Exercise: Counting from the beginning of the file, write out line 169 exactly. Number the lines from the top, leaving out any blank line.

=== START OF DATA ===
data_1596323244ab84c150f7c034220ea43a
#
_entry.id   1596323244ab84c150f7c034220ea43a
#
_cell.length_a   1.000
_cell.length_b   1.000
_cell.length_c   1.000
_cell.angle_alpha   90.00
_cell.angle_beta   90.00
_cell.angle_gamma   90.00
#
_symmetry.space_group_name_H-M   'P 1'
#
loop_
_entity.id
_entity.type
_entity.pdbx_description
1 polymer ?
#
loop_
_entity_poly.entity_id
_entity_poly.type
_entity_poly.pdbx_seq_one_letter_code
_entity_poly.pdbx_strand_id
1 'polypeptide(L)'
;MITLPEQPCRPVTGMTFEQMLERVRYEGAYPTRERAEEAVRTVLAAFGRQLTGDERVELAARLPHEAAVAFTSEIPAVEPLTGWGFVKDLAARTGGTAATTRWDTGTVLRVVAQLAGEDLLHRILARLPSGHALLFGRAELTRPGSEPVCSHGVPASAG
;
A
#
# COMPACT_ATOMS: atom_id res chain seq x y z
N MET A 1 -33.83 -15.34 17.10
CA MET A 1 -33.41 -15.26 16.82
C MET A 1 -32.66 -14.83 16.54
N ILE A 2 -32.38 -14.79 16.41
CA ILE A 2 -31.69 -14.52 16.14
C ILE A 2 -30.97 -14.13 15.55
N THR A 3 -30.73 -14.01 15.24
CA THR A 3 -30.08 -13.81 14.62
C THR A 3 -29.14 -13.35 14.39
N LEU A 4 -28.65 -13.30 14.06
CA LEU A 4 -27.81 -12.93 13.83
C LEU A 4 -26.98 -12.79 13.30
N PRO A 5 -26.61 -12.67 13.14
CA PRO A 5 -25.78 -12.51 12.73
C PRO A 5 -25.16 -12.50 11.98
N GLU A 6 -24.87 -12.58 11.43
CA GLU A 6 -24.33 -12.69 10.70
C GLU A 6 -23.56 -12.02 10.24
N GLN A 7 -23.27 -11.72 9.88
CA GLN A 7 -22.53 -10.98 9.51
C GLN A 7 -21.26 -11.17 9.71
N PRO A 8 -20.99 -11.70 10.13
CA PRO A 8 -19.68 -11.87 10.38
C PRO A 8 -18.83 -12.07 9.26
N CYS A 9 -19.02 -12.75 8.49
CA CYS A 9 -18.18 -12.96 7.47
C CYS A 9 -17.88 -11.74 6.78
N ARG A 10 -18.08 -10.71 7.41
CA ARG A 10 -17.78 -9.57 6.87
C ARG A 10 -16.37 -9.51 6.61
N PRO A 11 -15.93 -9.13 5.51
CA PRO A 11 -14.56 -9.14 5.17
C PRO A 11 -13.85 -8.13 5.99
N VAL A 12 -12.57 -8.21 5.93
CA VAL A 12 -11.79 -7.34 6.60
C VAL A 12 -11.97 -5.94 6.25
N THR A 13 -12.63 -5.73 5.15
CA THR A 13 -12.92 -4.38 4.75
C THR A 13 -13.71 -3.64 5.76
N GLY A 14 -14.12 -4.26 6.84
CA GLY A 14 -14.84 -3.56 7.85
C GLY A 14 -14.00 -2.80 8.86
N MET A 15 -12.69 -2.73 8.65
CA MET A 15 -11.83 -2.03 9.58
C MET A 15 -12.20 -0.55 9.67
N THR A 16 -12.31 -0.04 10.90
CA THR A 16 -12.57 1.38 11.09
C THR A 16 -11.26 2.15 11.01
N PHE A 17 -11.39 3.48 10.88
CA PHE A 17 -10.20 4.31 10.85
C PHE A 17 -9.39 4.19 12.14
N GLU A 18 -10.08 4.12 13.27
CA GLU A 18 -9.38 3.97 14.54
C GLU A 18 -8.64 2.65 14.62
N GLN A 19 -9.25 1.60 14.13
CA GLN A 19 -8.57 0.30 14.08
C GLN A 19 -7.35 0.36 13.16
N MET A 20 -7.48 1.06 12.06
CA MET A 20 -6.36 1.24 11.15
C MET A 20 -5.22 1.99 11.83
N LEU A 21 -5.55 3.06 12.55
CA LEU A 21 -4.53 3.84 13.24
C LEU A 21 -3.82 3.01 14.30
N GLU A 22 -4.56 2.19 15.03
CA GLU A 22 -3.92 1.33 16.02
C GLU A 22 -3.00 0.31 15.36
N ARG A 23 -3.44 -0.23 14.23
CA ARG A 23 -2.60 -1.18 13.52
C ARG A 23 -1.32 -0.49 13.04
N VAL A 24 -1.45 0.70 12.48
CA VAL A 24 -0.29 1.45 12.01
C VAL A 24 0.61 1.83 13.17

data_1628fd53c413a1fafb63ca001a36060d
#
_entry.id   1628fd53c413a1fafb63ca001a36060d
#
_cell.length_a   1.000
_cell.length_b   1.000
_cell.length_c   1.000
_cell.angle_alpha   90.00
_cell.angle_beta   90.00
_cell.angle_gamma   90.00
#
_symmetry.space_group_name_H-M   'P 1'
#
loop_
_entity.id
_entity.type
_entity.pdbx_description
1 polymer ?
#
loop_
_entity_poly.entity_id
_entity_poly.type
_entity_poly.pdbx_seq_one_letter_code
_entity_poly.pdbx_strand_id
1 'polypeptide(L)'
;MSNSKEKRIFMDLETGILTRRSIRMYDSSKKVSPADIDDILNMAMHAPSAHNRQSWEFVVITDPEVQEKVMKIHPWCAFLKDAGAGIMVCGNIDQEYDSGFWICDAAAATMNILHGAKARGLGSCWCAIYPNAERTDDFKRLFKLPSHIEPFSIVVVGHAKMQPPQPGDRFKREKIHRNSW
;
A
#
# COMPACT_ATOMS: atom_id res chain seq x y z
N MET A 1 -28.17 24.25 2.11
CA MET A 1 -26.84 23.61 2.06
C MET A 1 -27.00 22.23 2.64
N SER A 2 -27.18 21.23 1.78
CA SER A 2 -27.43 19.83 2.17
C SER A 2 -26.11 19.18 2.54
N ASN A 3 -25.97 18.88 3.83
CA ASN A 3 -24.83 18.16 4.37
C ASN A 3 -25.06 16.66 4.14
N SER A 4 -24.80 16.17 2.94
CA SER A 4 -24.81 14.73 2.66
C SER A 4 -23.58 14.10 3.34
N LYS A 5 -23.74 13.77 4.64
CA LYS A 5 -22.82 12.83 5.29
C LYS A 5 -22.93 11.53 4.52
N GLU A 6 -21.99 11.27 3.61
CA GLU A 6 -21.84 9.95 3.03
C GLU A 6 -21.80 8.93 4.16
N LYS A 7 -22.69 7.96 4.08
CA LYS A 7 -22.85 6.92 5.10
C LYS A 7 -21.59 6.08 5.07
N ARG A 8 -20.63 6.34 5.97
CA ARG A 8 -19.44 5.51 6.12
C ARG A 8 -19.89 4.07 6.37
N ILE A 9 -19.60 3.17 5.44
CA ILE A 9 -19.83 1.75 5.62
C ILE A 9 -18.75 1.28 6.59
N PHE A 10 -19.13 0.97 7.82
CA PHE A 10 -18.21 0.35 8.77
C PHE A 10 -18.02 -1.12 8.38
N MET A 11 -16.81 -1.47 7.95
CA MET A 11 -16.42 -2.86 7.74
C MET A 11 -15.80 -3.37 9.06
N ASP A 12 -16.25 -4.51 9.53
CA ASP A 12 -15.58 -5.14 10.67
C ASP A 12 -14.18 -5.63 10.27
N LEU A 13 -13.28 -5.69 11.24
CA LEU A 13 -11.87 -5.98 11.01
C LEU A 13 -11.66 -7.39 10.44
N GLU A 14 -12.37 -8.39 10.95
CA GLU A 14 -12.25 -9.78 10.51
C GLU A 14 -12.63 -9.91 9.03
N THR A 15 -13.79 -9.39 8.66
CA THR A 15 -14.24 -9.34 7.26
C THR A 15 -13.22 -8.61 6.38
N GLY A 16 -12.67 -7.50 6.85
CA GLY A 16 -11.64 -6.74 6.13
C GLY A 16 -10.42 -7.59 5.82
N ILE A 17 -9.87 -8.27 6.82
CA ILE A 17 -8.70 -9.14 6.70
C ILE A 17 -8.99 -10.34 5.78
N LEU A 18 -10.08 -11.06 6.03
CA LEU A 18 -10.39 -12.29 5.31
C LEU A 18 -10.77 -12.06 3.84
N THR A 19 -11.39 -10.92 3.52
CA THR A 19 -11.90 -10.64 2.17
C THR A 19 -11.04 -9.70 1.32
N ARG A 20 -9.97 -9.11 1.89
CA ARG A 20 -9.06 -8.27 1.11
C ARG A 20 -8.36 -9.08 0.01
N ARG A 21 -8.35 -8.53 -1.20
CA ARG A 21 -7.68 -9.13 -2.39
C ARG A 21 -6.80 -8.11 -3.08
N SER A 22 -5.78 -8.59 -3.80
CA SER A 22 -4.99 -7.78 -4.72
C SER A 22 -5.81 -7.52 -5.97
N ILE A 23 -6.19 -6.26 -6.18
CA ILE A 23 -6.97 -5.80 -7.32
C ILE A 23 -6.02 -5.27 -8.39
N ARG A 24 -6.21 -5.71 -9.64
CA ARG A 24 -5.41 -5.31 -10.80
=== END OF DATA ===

N LEU A 13 -13.28 -5.69 11.24